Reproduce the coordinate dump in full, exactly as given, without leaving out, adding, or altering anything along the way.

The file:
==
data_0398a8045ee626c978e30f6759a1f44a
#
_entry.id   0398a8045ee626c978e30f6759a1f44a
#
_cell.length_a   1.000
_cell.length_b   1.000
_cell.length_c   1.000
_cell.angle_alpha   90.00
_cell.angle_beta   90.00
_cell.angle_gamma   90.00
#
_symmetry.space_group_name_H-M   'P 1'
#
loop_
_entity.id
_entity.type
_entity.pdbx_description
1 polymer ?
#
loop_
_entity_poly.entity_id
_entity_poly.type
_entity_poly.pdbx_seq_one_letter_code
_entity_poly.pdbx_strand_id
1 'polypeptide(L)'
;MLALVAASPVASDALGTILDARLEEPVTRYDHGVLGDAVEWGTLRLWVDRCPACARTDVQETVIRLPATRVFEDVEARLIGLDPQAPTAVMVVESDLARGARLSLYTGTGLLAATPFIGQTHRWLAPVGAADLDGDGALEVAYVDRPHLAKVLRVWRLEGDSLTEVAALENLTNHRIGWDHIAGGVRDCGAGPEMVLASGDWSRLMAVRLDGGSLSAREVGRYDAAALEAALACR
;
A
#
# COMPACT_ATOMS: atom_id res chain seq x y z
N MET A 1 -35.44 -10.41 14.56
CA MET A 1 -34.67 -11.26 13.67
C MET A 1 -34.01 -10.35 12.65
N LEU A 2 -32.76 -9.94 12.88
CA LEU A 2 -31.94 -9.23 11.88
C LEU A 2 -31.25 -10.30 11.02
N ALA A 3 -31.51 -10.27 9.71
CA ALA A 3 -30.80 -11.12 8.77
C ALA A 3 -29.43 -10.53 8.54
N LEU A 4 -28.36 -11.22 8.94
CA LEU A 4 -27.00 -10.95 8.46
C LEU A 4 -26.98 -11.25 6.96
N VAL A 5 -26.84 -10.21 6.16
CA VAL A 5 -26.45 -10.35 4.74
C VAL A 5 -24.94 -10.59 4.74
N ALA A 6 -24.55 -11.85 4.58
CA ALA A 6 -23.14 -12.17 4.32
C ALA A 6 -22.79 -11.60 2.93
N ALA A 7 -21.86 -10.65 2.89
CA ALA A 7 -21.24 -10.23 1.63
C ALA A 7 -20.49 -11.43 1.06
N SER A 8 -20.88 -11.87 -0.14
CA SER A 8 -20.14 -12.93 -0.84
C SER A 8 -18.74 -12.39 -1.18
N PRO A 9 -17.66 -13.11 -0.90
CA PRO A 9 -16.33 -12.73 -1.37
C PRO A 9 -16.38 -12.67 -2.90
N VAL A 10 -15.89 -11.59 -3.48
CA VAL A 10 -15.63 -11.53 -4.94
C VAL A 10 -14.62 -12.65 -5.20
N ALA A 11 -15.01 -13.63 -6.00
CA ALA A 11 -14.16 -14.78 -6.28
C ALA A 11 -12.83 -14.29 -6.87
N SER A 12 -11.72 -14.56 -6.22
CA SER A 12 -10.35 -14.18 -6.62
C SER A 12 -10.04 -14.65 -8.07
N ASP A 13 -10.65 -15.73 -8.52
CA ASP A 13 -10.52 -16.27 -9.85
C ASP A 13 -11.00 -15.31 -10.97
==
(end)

data_0398a8045ee626c978e30f6759a1f44a
#
_entry.id   0398a8045ee626c978e30f6759a1f44a
#
_cell.length_a   1.000
_cell.length_b   1.000
_cell.length_c   1.000
_cell.angle_alpha   90.00
_cell.angle_beta   90.00
_cell.angle_gamma   90.00
#
_symmetry.space_group_name_H-M   'P 1'
#
loop_
_entity.id
_entity.type
_entity.pdbx_description
1 polymer ?
#
loop_
_entity_poly.entity_id
_entity_poly.type
_entity_poly.pdbx_seq_one_letter_code
_entity_poly.pdbx_strand_id
1 'polypeptide(L)'
;MLALVAASPVASDALGTILDARLEEPVTRYDHGVLGDAVEWGTLRLWVDRCPACARTDVQETVIRLPATRVFEDVEARLIGLDPQAPTAVMVVESDLARGARLSLYTGTGLLAATPFIGQTHRWLAPVGAADLDGDGALEVAYVDRPHLAKVLRVWRLEGDSLTEVAALENLTNHRIGWDHIAGGVRDCGAGPEMVLASGDWSRLMAVRLDGGSLSAREVGRYDAAALEAALACR
;
A
#
# COMPACT_ATOMS: atom_id res chain seq x y z
N MET A 1 -35.44 -10.41 14.56
CA MET A 1 -34.67 -11.26 13.67
C MET A 1 -34.01 -10.35 12.65
N LEU A 2 -32.76 -9.94 12.88
CA LEU A 2 -31.94 -9.23 11.88
C LEU A 2 -31.25 -10.30 11.02
N ALA A 3 -31.51 -10.27 9.71
CA ALA A 3 -30.80 -11.12 8.77
C ALA A 3 -29.43 -10.53 8.54
N LEU A 4 -28.36 -11.22 8.94
CA LEU A 4 -27.00 -10.95 8.46
C LEU A 4 -26.98 -11.25 6.96
N VAL A 5 -26.84 -10.21 6.16
CA VAL A 5 -26.45 -10.35 4.74
C VAL A 5 -24.94 -10.59 4.74
N ALA A 6 -24.55 -11.85 4.58
CA ALA A 6 -23.14 -12.17 4.32
C ALA A 6 -22.79 -11.60 2.93
N ALA A 7 -21.86 -10.65 2.89
CA ALA A 7 -21.24 -10.23 1.63
C ALA A 7 -20.49 -11.43 1.06
N SER A 8 -20.88 -11.87 -0.14
CA SER A 8 -20.14 -12.93 -0.84
C SER A 8 -18.74 -12.39 -1.18
N PRO A 9 -17.66 -13.11 -0.90
CA PRO A 9 -16.33 -12.73 -1.37
C PRO A 9 -16.38 -12.67 -2.90
N VAL A 10 -15.89 -11.59 -3.48
CA VAL A 10 -15.63 -11.53 -4.94
C VAL A 10 -14.62 -12.65 -5.20
N ALA A 11 -15.01 -13.63 -6.00
CA ALA A 11 -14.16 -14.78 -6.28
C ALA A 11 -12.83 -14.29 -6.87
N SER A 12 -11.72 -14.56 -6.22
CA SER A 12 -10.35 -14.18 -6.62
C SER A 12 -10.04 -14.65 -8.07
N ASP A 13 -10.65 -15.73 -8.52
CA ASP A 13 -10.52 -16.27 -9.85
C ASP A 13 -11.00 -15.31 -10.97